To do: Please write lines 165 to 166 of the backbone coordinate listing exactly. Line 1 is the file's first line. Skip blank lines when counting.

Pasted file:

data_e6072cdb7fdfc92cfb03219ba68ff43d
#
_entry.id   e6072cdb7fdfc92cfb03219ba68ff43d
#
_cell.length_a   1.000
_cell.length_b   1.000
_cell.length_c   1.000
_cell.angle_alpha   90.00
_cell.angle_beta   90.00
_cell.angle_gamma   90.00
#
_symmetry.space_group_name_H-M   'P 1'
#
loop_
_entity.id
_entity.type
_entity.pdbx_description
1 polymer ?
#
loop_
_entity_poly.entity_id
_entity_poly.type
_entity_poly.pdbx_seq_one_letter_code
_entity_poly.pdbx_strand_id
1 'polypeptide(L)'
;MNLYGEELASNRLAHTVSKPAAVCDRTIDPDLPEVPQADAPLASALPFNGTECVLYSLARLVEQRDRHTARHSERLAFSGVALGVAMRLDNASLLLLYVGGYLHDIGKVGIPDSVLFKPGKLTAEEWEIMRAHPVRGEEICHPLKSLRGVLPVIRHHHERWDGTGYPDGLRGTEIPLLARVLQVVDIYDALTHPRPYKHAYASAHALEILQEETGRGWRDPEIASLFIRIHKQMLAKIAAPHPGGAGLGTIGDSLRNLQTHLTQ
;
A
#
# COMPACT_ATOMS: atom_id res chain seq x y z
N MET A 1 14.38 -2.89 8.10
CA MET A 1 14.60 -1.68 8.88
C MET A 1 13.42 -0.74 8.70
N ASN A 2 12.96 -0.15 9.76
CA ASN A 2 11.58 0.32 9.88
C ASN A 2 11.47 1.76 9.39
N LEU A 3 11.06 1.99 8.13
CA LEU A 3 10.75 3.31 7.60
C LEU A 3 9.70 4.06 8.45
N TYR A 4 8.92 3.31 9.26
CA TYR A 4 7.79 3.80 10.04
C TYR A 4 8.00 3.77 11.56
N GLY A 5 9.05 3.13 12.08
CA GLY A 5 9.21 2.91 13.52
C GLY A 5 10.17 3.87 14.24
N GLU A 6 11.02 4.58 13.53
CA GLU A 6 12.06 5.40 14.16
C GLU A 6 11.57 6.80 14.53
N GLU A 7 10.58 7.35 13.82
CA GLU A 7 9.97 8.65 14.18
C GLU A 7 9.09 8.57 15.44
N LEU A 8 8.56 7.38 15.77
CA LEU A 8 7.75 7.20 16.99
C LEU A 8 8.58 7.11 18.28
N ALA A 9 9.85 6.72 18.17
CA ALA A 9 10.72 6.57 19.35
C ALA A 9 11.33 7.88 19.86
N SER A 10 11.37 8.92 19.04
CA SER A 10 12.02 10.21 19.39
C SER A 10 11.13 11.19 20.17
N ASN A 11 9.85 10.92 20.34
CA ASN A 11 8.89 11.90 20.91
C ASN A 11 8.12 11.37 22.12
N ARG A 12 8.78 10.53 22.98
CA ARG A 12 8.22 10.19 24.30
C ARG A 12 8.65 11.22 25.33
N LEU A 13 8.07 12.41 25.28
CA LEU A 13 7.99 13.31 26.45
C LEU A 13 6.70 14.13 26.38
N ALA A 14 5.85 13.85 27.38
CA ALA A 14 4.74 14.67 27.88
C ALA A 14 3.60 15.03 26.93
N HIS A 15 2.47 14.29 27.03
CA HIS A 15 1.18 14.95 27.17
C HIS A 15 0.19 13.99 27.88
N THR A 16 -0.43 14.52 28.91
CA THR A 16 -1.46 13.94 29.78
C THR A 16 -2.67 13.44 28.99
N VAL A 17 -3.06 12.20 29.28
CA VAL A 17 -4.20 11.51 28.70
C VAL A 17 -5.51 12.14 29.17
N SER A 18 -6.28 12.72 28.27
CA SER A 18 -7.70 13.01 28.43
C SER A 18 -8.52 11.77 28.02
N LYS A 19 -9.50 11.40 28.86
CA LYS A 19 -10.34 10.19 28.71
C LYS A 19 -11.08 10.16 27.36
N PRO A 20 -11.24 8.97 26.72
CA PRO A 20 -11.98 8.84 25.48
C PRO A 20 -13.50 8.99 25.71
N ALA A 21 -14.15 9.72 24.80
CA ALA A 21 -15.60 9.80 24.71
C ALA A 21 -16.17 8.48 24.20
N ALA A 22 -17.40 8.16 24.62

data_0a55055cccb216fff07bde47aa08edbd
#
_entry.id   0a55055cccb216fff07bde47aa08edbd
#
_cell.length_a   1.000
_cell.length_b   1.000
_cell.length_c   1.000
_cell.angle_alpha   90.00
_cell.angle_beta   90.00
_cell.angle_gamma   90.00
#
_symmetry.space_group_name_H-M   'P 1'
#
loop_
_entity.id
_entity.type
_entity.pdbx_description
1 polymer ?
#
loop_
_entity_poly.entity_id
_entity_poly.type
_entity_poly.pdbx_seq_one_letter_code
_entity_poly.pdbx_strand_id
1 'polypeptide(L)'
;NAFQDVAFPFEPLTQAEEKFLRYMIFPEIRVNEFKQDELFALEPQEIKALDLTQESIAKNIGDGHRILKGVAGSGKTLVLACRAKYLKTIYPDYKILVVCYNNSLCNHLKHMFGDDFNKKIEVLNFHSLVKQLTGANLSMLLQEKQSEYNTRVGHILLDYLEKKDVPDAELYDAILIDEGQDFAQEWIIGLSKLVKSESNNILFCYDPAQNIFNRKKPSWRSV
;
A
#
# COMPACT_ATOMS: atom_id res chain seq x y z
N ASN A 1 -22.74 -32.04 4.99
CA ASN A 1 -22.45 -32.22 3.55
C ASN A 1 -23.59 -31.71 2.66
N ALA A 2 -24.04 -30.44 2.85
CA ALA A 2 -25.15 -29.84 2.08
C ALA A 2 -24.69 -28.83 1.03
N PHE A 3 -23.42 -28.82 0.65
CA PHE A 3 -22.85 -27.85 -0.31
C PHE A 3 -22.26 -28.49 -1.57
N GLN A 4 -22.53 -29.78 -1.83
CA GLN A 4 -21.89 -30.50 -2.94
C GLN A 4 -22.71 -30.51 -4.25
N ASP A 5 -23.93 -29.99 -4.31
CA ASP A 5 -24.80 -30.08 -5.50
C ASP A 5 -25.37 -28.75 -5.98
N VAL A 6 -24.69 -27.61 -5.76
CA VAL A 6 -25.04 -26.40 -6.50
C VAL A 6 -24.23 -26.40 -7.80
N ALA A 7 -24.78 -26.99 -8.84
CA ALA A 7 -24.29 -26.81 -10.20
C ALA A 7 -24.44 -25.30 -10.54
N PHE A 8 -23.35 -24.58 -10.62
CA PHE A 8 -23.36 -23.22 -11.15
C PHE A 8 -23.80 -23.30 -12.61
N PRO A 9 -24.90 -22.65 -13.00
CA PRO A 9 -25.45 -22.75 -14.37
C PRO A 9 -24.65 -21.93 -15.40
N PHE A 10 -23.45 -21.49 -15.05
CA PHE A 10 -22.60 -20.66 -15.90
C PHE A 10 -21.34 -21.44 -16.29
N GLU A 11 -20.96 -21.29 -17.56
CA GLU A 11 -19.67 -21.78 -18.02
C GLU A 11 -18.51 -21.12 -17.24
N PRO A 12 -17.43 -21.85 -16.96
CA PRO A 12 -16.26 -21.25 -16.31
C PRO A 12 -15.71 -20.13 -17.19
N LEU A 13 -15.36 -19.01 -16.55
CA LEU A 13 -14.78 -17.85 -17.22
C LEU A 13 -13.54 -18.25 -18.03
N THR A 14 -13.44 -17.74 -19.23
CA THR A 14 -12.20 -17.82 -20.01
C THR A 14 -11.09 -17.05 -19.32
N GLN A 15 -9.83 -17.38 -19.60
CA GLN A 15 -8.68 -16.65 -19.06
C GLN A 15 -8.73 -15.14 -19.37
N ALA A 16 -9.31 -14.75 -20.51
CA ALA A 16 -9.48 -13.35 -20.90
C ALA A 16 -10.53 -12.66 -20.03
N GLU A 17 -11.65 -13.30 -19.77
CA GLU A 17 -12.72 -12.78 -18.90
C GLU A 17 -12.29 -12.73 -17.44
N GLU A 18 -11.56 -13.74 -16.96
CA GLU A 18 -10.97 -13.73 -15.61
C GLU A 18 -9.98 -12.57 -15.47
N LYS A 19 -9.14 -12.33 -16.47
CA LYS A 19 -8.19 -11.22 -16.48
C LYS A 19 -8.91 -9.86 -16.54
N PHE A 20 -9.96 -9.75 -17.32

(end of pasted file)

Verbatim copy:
CA THR A 14 -12.20 -17.82 -20.01
C THR A 14 -11.09 -17.05 -19.32